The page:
March is Colorectal Cancer Awareness Month
March 8, 2023
March is National Colorectal Cancer (CRC) Awareness Month and offers a timely reminder that early detection can be the difference between treatable and inoperable. With a new recommended screening age and significant evidence pointing to successful treatment if caught early, colorectal cancer is one of the most treatable cancers. Watch the video below to learn more about colorectal cancer and screening options from Dr. Grogans, a general surgeon at Palestine Regional Medical Center.
The American Cancer Society lists colorectal cancer as the third-most-common cancer diagnosis in the U.S. and the second-deadliest. Over 150,000 new cases are projected to be diagnosed in 2023 alone. Often called “the silent killer,” colorectal cancer commonly develops without symptoms. When symptoms do present, they may include:
- A change in bowel habits
- Blood in stool or rectal bleeding
- Nagging abdominal discomfort
- Fatigue or anemia
- Unexpected weight loss
One in 23 men and one in 26 women will develop colorectal cancer in their lifetime. While these numbers may seem high, colorectal cancer’s mortality rate does not have to be.
Colorectal cancer has a 90% survival rate if detected before spreading outside the colon or rectum. This number drops by nearly 20 percentage points if cancer is not detected early.
Everyone should be screened for colorectal cancer; the only question is when. According to the U.S. Preventive Services Task Force (USPSTF) and the Centers for Disease Control and Prevention (CDC), adults without any family history of colorectal cancer should start screening at age 45. Other factors include:
- Family history of colorectal cancer or polyps
- Genetic links to colorectal cancer such as Lynch syndrome
- Personal history of cancer
- Issues with ulcerative colitis, Crohn’s disease or other inflammatory bowel diseases
Contact your doctor immediately if you are experiencing colorectal cancer symptoms, regardless of family history or genetic markers.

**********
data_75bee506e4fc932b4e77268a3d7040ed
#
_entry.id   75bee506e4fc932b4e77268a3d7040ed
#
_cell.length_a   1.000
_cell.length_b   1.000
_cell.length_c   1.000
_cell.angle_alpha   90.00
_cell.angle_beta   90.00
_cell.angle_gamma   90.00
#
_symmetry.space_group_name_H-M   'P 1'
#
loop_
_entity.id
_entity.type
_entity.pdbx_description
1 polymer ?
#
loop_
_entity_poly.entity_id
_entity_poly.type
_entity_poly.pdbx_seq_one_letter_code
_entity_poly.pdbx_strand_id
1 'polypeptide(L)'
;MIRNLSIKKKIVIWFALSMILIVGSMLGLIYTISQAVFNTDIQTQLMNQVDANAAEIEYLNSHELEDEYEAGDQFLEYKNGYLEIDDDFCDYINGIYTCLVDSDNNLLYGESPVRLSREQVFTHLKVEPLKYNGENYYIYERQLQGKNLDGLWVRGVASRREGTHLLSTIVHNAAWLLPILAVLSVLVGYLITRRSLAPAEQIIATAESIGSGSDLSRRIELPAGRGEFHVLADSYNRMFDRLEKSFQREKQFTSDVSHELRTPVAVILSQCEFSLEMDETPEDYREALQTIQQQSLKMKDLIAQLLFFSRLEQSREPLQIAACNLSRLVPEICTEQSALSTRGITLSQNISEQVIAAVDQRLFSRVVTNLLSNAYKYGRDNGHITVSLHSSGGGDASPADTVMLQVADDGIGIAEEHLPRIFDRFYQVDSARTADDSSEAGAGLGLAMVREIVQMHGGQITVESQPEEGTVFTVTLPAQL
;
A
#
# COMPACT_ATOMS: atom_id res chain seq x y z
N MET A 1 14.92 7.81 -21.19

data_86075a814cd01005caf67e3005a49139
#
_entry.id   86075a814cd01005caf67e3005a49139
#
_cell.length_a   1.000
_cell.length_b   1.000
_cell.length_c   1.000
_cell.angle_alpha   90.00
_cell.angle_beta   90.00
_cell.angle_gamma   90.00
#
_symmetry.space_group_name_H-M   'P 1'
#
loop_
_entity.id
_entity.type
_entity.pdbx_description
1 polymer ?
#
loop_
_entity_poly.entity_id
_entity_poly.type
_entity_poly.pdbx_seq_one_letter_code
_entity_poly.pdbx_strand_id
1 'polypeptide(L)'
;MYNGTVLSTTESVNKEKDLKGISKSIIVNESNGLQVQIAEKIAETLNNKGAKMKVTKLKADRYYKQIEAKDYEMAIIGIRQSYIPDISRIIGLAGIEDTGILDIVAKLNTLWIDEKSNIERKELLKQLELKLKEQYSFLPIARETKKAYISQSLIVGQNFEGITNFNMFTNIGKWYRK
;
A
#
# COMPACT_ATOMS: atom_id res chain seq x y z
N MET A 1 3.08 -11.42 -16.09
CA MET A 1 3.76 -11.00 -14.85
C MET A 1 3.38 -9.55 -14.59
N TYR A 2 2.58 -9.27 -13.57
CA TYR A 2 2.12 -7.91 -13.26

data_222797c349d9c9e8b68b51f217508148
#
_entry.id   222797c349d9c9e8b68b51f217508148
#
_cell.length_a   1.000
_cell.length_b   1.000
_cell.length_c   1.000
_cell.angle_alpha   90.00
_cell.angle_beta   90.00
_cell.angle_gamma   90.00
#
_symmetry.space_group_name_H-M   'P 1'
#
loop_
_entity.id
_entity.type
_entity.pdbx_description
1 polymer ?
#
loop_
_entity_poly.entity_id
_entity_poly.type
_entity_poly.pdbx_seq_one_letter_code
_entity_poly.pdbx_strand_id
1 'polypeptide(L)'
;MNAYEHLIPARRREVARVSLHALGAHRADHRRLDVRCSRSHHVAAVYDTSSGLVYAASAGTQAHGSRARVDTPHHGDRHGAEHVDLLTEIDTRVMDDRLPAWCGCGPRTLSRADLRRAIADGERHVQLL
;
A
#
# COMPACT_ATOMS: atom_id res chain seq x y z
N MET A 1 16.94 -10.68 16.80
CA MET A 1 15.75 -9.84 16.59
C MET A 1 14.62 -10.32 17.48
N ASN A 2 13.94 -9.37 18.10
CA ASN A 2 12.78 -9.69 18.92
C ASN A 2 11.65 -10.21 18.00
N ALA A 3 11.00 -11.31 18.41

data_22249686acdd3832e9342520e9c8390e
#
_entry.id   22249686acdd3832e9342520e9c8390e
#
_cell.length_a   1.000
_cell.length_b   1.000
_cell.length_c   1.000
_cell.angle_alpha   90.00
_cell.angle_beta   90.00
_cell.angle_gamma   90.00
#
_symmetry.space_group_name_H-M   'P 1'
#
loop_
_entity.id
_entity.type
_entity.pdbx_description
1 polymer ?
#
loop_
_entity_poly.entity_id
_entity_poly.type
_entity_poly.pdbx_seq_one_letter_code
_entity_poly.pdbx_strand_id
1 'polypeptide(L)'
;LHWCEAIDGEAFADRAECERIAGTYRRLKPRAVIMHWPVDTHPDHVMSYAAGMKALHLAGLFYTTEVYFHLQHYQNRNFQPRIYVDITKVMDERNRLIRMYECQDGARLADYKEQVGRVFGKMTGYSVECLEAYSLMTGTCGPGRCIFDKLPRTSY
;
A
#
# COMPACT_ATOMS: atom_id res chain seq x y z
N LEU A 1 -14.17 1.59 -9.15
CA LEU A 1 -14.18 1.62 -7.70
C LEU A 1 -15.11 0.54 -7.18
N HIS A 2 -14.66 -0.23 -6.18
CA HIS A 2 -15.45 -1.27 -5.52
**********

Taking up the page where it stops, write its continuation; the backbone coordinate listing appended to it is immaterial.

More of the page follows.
The recommended screening age was lowered from 50 to 45 in 2021, reflecting the increased importance of early detection. With just a five-year shift in the average age of screening, colorectal cancer survival rates are projected to increase. USPSTF research estimated that for every 1,000 adults screened:
- 42-61 colorectal cancer cases would be averted
- 24-28 colorectal cancer deaths would be eliminated
- 286-337 total life years would be gained
Depending on your personal risk for colorectal cancer, several detection options are available. Your healthcare provider can help you determine which test or exam is right for you.
- Stool tests (every 1-3 years) can be done at home and examine blood and DNA in a stool sample.
- Flexible Sigmoidoscopy (every five years, or 10 years in coordination with an annual stool test). For the exam, a doctor inserts a short, thin, flexible, lighted tube into the rectum.
- Colonoscopy (every 10 years) is similar to a flexible sigmoidoscopy but involves a longer tube that checks the entirety of the colon (versus just the lower third). During the exam, doctors can also remove most polyps and some cancers.
- CT Colonoscopy (every five years) uses X-rays and computers to generate images of the entire colon for your doctor to review.
Screening is the best defense against the silent killer. If you are 45 or older or if you have an increased risk of developing colorectal cancer, screening options are available to you right now. Put time on your side today. For more information on colorectal cancer screening and cancer treatment services, visit Digestive Health | Palestine Regional Medical Center. To make an appointment with a healthcare provider to discuss your personal colorectal cancer risk or symptoms, please call us at 903.731.1000.